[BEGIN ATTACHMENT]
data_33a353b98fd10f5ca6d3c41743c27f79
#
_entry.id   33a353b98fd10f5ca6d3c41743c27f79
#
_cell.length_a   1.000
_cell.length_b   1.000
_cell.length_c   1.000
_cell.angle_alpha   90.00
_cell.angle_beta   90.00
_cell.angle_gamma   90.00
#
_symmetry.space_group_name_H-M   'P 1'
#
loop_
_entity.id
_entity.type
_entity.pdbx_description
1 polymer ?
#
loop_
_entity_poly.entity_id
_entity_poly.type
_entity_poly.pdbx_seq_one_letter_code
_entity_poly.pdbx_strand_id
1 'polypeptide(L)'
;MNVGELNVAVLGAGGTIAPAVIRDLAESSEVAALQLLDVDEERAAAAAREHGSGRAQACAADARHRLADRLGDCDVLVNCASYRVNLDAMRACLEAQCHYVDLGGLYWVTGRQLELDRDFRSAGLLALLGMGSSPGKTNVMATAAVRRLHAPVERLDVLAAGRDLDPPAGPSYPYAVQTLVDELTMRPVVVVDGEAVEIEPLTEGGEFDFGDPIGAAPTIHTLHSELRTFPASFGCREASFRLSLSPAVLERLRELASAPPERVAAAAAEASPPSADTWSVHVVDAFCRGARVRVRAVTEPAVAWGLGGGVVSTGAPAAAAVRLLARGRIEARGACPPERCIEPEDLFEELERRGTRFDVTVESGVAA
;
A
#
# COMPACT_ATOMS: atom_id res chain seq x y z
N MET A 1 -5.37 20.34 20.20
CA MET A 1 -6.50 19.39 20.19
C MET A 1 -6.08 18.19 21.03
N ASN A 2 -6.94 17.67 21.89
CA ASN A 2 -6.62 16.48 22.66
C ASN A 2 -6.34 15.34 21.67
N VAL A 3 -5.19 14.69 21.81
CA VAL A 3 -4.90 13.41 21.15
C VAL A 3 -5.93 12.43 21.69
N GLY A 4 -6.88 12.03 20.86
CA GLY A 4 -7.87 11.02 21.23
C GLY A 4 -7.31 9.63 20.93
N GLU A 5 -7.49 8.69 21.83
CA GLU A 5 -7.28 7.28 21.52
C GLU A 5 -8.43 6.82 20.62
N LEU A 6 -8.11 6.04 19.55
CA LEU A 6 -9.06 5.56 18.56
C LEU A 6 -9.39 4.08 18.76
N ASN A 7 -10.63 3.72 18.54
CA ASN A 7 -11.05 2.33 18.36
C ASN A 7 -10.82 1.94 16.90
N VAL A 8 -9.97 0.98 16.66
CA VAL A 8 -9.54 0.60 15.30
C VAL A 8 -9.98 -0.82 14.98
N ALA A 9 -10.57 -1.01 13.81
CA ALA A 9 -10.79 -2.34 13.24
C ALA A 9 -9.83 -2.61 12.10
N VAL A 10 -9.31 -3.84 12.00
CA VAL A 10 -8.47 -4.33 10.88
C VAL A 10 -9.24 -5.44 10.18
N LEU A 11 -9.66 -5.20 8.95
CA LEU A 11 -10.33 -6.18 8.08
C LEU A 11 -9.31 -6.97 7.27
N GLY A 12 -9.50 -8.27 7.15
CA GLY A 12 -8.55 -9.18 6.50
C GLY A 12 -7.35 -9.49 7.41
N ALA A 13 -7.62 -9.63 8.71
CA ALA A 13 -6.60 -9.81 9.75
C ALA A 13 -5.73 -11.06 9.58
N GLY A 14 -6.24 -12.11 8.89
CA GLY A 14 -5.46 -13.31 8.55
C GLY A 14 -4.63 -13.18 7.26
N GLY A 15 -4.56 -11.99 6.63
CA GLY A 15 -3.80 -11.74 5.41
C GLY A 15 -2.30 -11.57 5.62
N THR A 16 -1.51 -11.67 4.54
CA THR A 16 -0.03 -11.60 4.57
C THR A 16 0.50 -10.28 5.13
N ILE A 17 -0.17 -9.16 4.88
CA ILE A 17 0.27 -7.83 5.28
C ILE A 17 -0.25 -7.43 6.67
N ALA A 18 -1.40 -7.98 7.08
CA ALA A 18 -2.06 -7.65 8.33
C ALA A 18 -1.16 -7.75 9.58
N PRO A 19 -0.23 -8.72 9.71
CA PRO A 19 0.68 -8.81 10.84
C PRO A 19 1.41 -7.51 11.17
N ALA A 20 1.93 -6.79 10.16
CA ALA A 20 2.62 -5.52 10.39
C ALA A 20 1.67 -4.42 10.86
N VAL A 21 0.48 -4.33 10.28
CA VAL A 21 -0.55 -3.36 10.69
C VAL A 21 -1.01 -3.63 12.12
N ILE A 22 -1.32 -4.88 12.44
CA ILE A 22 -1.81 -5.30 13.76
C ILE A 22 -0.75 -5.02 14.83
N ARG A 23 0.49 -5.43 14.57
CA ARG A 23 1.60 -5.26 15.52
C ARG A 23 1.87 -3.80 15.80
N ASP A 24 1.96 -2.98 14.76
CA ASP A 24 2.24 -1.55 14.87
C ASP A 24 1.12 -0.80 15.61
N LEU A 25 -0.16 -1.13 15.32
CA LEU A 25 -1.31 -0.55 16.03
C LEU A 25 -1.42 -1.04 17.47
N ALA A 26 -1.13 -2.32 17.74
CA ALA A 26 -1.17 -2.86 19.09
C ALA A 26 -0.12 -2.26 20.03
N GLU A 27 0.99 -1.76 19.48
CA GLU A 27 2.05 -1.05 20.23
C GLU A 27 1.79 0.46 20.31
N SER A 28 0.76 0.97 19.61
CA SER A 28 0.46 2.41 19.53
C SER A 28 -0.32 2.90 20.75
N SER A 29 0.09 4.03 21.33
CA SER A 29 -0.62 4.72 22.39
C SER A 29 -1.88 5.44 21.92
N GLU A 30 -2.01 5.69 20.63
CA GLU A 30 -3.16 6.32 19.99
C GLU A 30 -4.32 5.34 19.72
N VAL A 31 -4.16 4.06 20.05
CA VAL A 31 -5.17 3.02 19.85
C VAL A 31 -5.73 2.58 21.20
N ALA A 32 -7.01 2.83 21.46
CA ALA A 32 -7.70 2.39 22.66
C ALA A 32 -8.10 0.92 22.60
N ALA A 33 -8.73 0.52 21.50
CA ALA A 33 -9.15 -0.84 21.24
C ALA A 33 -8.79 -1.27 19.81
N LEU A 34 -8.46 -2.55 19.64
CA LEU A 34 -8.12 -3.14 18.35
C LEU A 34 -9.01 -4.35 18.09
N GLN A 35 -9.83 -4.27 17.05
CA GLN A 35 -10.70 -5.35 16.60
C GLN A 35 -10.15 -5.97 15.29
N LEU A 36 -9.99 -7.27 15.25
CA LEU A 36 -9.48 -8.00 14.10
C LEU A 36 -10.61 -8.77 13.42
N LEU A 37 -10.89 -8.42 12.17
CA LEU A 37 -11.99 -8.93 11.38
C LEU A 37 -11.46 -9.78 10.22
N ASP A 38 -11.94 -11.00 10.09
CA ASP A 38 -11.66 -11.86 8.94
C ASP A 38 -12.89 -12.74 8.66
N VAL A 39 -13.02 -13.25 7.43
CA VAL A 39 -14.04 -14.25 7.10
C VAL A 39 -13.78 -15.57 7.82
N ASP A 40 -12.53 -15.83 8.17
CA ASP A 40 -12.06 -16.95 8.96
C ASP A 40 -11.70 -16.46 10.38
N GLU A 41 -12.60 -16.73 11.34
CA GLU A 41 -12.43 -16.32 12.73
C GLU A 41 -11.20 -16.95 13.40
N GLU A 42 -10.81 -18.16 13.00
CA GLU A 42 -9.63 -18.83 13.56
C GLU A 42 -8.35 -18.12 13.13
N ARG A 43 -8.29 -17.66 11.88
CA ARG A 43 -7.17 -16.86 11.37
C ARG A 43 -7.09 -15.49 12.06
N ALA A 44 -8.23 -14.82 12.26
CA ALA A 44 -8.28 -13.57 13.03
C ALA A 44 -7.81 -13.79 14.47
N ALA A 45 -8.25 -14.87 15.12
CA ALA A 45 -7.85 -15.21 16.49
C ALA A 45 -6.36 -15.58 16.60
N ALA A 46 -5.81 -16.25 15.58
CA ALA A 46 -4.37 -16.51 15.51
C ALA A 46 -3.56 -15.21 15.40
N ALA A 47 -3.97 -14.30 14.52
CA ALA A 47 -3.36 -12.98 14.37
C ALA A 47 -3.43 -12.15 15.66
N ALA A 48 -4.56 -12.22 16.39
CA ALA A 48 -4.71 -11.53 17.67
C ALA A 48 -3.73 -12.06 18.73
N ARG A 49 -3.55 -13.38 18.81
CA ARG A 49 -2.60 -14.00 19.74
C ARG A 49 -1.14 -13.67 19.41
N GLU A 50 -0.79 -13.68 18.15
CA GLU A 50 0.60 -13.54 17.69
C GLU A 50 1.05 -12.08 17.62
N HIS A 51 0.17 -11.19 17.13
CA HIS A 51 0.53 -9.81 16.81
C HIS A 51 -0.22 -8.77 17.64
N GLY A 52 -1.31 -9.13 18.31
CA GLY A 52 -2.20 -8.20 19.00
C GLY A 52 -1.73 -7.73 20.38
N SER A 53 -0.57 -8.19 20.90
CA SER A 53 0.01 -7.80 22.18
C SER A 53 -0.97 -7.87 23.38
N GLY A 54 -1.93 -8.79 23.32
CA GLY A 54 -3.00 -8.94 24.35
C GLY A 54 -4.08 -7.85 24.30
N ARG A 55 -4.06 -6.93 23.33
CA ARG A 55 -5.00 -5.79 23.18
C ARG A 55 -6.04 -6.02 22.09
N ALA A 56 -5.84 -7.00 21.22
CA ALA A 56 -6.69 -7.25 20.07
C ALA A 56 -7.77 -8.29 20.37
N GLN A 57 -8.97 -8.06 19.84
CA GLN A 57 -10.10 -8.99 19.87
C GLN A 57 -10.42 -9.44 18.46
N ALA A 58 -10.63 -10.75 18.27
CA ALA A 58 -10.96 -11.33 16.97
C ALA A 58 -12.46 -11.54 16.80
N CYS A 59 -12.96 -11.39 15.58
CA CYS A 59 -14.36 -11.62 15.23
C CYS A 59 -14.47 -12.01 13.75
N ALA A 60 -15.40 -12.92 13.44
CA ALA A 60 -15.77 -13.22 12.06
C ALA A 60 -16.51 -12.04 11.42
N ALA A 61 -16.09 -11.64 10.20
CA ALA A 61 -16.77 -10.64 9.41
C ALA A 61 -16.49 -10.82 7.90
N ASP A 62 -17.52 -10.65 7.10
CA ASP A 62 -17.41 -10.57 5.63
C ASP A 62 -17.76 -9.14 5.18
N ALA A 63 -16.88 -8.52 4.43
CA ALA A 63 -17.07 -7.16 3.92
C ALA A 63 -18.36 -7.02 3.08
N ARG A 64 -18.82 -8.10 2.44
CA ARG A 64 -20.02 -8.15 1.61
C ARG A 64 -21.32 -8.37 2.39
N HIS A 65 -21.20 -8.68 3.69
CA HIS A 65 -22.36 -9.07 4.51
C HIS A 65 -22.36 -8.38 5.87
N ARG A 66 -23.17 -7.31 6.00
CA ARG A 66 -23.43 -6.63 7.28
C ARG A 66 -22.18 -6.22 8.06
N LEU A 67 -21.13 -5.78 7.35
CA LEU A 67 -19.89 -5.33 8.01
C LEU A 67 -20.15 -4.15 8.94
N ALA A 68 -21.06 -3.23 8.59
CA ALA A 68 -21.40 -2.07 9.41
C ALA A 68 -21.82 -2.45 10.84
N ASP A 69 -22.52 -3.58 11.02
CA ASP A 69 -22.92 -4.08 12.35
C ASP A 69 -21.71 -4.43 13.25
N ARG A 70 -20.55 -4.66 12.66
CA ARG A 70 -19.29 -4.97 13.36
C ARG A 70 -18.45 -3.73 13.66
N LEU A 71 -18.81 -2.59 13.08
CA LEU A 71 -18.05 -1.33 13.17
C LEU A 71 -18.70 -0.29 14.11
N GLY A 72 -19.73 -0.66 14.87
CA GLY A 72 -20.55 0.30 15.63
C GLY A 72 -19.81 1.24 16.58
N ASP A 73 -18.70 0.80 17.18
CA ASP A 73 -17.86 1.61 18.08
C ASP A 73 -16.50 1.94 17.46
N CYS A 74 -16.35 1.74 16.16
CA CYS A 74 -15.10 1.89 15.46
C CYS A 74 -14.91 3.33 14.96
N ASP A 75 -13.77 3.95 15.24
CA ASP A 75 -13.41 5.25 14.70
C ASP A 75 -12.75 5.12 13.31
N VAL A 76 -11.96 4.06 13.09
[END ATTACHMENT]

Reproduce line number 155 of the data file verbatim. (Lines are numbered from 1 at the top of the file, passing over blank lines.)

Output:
CA GLU A 42 -9.63 -18.83 13.56